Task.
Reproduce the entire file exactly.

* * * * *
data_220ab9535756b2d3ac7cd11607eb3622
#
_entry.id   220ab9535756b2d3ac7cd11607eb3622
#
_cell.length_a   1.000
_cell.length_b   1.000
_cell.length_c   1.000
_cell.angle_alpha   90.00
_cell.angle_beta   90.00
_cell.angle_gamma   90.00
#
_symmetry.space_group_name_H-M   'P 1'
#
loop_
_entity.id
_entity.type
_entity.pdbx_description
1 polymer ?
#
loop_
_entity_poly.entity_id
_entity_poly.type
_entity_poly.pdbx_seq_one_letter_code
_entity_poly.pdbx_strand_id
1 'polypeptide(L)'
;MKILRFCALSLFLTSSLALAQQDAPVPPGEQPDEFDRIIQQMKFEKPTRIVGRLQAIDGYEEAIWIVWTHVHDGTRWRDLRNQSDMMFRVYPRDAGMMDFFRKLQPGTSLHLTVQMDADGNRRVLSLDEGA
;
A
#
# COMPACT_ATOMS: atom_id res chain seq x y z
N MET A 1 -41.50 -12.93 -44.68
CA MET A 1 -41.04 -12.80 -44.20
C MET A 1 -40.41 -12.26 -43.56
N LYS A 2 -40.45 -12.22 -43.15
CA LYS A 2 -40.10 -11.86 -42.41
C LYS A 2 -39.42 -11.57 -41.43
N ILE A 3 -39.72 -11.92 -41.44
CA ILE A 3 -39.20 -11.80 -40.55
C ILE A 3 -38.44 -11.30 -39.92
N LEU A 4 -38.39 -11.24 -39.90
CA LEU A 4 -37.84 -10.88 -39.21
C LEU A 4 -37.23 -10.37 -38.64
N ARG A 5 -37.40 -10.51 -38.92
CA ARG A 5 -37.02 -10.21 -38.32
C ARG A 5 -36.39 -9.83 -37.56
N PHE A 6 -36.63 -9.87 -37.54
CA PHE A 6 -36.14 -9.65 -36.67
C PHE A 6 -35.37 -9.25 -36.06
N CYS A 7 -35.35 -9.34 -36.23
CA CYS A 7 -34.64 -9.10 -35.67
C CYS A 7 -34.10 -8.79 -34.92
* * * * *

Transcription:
data_220ab9535756b2d3ac7cd11607eb3622
#
_entry.id   220ab9535756b2d3ac7cd11607eb3622
#
_cell.length_a   1.000
_cell.length_b   1.000
_cell.length_c   1.000
_cell.angle_alpha   90.00
_cell.angle_beta   90.00
_cell.angle_gamma   90.00
#
_symmetry.space_group_name_H-M   'P 1'
#
loop_
_entity.id
_entity.type
_entity.pdbx_description
1 polymer ?
#
loop_
_entity_poly.entity_id
_entity_poly.type
_entity_poly.pdbx_seq_one_letter_code
_entity_poly.pdbx_strand_id
1 'polypeptide(L)'
;MKILRFCALSLFLTSSLALAQQDAPVPPGEQPDEFDRIIQQMKFEKPTRIVGRLQAIDGYEEAIWIVWTHVHDGTRWRDLRNQSDMMFRVYPRDAGMMDFFRKLQPGTSLHLTVQMDADGNRRVLSLDEGA
;
A
#
# COMPACT_ATOMS: atom_id res chain seq x y z
N MET A 1 -41.50 -12.93 -44.68
CA MET A 1 -41.04 -12.80 -44.20
C MET A 1 -40.41 -12.26 -43.56
N LYS A 2 -40.45 -12.22 -43.15
CA LYS A 2 -40.10 -11.86 -42.41
C LYS A 2 -39.42 -11.57 -41.43
N ILE A 3 -39.72 -11.92 -41.44
CA ILE A 3 -39.20 -11.80 -40.55
C ILE A 3 -38.44 -11.30 -39.92
N LEU A 4 -38.39 -11.24 -39.90
CA LEU A 4 -37.84 -10.88 -39.21
C LEU A 4 -37.23 -10.37 -38.64
N ARG A 5 -37.40 -10.51 -38.92
CA ARG A 5 -37.02 -10.21 -38.32
C ARG A 5 -36.39 -9.83 -37.56
N PHE A 6 -36.63 -9.87 -37.54
CA PHE A 6 -36.14 -9.65 -36.67
C PHE A 6 -35.37 -9.25 -36.06
N CYS A 7 -35.35 -9.34 -36.23
CA CYS A 7 -34.64 -9.10 -35.67
C CYS A 7 -34.10 -8.79 -34.92